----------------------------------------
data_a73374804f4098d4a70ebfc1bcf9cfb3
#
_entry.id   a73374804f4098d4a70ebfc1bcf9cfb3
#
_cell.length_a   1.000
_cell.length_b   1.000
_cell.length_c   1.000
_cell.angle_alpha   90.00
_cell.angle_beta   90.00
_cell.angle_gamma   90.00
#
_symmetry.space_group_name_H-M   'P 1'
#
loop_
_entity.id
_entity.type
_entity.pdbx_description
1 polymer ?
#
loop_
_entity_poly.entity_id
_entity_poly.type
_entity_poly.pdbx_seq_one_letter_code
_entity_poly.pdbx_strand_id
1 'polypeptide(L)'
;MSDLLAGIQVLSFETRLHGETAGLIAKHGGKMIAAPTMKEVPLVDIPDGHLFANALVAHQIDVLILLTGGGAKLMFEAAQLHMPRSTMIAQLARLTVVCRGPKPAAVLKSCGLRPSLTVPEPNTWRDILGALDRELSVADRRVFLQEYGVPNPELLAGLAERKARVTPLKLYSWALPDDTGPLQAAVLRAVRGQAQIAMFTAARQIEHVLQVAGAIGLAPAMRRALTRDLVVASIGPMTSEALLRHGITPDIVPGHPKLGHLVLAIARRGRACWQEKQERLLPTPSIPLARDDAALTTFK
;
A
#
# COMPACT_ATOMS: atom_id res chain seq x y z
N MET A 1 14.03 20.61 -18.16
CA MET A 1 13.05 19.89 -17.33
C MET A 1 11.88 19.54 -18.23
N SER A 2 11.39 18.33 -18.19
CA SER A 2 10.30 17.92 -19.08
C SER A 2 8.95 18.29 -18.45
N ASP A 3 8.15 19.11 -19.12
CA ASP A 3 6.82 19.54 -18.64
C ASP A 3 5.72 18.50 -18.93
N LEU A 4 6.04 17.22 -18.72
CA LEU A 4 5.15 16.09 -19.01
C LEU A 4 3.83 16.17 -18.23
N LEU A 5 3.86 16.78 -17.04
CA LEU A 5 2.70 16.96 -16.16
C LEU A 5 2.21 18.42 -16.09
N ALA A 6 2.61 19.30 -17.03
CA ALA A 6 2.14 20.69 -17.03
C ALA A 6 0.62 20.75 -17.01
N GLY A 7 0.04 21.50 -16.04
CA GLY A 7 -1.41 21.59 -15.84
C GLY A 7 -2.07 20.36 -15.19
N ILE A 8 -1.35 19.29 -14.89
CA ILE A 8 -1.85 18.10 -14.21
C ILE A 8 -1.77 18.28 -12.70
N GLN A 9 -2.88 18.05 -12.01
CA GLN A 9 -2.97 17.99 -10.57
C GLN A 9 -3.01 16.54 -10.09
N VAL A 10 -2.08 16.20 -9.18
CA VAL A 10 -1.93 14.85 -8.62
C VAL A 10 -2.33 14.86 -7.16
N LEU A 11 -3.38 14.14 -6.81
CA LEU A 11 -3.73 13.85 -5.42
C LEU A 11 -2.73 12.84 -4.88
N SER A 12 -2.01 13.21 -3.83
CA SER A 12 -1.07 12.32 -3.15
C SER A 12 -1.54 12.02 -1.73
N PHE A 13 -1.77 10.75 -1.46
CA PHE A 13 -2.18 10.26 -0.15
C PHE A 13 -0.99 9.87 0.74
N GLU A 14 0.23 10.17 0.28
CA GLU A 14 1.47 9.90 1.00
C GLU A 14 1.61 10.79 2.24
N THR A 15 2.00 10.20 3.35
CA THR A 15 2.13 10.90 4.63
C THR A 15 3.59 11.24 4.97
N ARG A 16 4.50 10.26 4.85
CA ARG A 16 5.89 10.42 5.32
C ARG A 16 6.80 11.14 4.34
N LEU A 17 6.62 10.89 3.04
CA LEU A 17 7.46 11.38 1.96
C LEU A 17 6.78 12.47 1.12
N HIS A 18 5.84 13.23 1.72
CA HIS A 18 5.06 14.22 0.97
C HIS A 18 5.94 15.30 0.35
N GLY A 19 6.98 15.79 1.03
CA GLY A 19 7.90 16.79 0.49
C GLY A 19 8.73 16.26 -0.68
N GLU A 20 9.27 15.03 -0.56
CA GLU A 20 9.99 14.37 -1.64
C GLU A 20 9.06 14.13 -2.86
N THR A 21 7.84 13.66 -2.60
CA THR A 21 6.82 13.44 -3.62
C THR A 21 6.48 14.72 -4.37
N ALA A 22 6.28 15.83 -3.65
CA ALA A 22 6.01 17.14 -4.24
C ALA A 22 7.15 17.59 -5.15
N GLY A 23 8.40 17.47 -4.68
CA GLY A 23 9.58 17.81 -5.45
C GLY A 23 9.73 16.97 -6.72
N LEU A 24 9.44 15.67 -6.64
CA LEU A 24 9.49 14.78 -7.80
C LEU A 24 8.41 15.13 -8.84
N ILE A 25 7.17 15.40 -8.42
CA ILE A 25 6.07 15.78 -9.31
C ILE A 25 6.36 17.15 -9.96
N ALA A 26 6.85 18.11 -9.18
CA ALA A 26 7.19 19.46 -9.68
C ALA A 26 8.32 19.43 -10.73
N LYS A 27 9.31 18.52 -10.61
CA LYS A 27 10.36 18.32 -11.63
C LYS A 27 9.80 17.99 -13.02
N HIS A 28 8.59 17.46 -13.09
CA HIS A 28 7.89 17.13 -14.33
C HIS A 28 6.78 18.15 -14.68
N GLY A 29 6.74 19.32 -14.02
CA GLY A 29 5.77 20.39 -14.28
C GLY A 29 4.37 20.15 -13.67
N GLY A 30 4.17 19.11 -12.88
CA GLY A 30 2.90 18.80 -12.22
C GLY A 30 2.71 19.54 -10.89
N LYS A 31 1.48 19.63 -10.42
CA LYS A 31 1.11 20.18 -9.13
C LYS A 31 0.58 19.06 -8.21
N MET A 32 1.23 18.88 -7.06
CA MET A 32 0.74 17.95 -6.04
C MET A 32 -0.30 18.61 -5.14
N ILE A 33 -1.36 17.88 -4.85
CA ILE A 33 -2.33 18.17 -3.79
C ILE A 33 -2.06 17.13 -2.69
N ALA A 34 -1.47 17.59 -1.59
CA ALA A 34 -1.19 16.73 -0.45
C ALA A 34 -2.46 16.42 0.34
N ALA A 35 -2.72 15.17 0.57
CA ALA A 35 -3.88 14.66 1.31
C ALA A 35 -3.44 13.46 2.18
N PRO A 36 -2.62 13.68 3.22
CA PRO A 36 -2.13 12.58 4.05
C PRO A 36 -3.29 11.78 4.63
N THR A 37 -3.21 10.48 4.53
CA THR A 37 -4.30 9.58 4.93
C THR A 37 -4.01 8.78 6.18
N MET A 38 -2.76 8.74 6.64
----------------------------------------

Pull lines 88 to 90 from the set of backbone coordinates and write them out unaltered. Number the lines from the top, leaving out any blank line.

N GLU A 20 9.27 15.03 -0.56
CA GLU A 20 9.99 14.37 -1.64
C GLU A 20 9.06 14.13 -2.86